This week at the Wellington Film Society: Part two and three of Pedro Costa’s Fontaínhas trilogy.
If Ossos was a restless, rootless take on ennui, the second film in Pedro Costa’s Fontaínhas trilogy, In Vanda’s Room, is one that is firmly stuck in the mire. While Ossos blurred public and private life to the point that the characters couldn’t find any refuge, In Vanda’s Room focuses on walls and stasis. It’s a relentless and unremittingly raw watch, and Costa’s camera doesn’t pull any punches in its depiction of a few inhabitants stuck in Lisbon slums. But it’s also remarkable for what it presents, despite what we see: the stories, the camaraderie, and the life that exists in amongst the squalor.
The ostensible main character is Vanda Duarte. Duarte played the almost moral centre of Ossos, but in In Vanda’s Room, she’s cranky, doubled over with a hacking cough, and a crack addict. Costa doesn’t shy away from showing her habit—after all, her cough and the flies are two of the most potent things in the film. Nor does Costa pretend that the drugs don’t have a debilitating effect on Vanda and the people around her (this becomes even clearer in Colossal Youth). Other neighbours also have vignettes observed—drug addiction and social dislocation feature in amongst the chatter and tales. And despite the graphic nature of the drug-taking (those with an aversion to needles may struggle), Costa never wallows or romanticises his protagonists.
While his characters look and act like ghosts, they also have enough spark to make their tales immensely compelling. Costa’s merely interested (which is much more revolutionary than it sounds), and as a result, offers an intimate and deeply human depiction. He eschews the artificial set-up of Ossos and strips his production team almost right down to the absolute minimum (for the most part, just him) in order to let the characters’ voices appear less mediated by his own point of view. And as a result, the characters’ tales—loosely connected, lacking in any sort of traditional narrative structure—become the film’s driving point.
But despite this stasis and Costa’s strict use of close-ups to observe his subjects, everything else around them is in considerable flux. The slums are being cleared, brick by brick, as if the world that the characters constructed around them can simply be cleared and rebuilt; that the scars and the ties of their lives appear to have little meaning in the whole scheme of things. However, Costa’s keen to point out, that no matter our discomfort at seeing the characters eke out their lives, there’s enough life to suggest it’s a beautiful thing to watch.
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Pedro Costa’s Fontaínhas trilogy isn’t one of cinema’s easiest watches. However, Costa’s counter-history of Lisbon’s forgotten offers one of the most rewarding and potent pieces of cinema in recent times. Over the course of a decade he has captured a community forced to scratch a living, forced to relocate, and forced to deal with their own issues, while at the same time giving life to a group of people society usually at best, ignores, and at worst, assumes to be dead. But Costa doesn’t want you to think that he’s someone responsible for ‘saving’ or ‘preserving’ his protagonists—it’s their stories and their faces that is the art.
In Colossal Youth, an itinerant, slightly older than middle-aged man, is Costa’s guide. Ventura shuffles around the cityscape, in a zombied state, visiting people he may or may not be connected to. The slums as we know it are gone; big apartment blocks have replaced them. Vanda’s still around—she’s kicked the crack (relying on methadone) and has a daughter; other characters have died.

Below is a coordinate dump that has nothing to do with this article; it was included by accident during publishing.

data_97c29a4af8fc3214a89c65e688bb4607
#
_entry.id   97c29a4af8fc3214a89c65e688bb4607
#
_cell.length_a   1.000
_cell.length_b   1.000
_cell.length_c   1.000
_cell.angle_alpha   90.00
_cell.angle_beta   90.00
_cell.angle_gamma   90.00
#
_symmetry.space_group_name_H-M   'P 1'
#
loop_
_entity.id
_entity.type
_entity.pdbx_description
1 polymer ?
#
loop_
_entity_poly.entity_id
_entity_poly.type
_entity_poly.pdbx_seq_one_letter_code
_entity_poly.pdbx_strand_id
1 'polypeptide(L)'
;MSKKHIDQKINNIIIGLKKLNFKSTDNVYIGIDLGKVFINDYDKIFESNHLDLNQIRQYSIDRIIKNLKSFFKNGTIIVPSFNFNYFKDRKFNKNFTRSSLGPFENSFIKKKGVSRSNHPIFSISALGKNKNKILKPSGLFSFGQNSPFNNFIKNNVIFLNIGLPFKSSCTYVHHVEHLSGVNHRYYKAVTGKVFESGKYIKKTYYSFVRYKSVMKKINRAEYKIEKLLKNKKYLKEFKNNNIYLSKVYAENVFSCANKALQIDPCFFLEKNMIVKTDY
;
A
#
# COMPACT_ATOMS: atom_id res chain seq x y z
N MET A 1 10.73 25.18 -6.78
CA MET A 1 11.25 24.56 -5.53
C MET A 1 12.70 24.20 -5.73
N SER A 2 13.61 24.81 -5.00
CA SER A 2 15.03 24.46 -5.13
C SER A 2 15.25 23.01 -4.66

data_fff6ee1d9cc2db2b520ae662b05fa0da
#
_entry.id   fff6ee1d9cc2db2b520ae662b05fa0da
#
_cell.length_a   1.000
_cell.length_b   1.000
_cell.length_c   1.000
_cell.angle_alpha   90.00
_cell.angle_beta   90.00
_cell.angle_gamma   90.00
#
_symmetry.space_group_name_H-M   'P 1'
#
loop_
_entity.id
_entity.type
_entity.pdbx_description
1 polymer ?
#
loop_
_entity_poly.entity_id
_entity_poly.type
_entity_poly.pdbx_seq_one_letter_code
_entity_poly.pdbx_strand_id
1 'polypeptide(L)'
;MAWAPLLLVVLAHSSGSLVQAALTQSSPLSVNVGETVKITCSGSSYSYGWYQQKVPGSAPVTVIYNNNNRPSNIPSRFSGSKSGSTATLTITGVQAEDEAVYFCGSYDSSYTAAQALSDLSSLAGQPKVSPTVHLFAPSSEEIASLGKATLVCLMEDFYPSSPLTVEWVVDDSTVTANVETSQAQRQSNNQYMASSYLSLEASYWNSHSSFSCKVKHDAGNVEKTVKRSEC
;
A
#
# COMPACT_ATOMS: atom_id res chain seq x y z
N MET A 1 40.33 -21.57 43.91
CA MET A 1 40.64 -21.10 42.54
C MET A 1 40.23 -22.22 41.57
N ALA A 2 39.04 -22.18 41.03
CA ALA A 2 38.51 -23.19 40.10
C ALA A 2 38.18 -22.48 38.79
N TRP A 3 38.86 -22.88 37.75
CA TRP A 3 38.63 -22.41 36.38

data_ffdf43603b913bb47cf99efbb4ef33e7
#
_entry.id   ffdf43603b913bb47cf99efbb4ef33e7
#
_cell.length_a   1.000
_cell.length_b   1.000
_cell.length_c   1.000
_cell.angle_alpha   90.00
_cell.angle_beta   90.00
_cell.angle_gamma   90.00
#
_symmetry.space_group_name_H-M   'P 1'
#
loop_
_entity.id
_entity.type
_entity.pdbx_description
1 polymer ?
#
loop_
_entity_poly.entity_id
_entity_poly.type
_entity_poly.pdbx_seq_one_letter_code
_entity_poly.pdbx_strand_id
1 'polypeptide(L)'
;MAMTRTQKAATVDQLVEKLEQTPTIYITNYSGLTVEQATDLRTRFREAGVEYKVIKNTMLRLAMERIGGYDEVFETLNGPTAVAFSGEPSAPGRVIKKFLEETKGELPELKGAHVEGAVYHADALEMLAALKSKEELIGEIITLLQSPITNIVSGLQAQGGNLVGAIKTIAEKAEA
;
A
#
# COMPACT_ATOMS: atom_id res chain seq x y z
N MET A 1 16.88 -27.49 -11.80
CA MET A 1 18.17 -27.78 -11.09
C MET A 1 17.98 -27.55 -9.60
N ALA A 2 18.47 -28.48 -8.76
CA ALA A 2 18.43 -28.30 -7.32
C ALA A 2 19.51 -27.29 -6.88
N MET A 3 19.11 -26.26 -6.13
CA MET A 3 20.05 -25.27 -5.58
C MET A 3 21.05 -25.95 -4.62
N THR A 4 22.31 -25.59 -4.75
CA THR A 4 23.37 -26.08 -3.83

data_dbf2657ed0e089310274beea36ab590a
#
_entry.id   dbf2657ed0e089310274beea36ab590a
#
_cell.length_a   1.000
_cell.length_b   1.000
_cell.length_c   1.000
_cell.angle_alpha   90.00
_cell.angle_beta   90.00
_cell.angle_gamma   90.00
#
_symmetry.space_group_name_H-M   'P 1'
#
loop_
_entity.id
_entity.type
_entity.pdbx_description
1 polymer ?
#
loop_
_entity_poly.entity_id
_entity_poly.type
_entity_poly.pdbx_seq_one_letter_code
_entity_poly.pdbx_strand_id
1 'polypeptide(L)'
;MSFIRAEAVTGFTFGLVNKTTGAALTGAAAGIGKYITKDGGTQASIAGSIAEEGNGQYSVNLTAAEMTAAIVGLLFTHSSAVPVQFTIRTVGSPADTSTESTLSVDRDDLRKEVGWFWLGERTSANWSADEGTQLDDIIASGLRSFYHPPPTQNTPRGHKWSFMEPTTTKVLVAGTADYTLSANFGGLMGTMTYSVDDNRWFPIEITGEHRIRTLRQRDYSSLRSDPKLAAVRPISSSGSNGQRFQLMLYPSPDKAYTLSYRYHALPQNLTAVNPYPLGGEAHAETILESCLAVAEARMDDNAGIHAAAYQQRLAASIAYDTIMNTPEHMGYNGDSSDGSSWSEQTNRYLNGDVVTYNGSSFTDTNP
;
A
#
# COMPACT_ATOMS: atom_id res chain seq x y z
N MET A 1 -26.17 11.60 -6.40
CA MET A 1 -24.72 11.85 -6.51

Ventura’s world is full of twisting alleyways, half-ruined walls, and stark white spaces. The film begins almost like Dr. Caligari, with skewed camera angles, and diagonal lines disorienting the viewer, while hinting at an underlying trauma. Costa’s heavy use of chiaroscuro lighting in the opening half of the film is also disconcerting—the shadows and the ‘unnatural’ light seemingly contributing to Ventura’s confusion. Costa presents time as unstable, due to a lack of distinct narrative arcs or character development. And there’s a simple beauty to Costa’s images too, the use of light and shadows composed like brushstrokes.
As the film progresses, we slowly start to see Ventura find his bearings in amongst the rubble and the soulless apartments; the stories that exist in amongst the seemingly blank canvases. And it’s the stories that Ventura hears and tells, the histories, and the shared family history (no matter how tenuous), which ultimately ground Ventura in that landscape.
A telling scene in the film involves Ventura sitting in a museum, and being removed, essentially for not belonging there. The paintings behind tell the stories of their subjects, freezing them for posterity. But those paintings don’t reflect Ventura in any way. As with In Vanda’s Room, Costa is interested in the stories his characters tell half to themselves, half to himself (almost like impressionistic short stories), and he presents a group of people, in spite of the dislocation, linking themselves to a shared history.
It doesn’t matter that the stories perhaps reflect the pain of their current lives in Portugal. (The majority of the characters are Cape Verdean immigrants.) It’s the acknowledgement and freezing of one’s past that is crucial to defining oneself. And that seems to be how Costa views himself as a filmmaker: he gives voice to those who aren’t given any in society, or more simply, he lets them speak. And, he insists that no matter how uncomfortable their tales might appear, they’re tales that need to be told.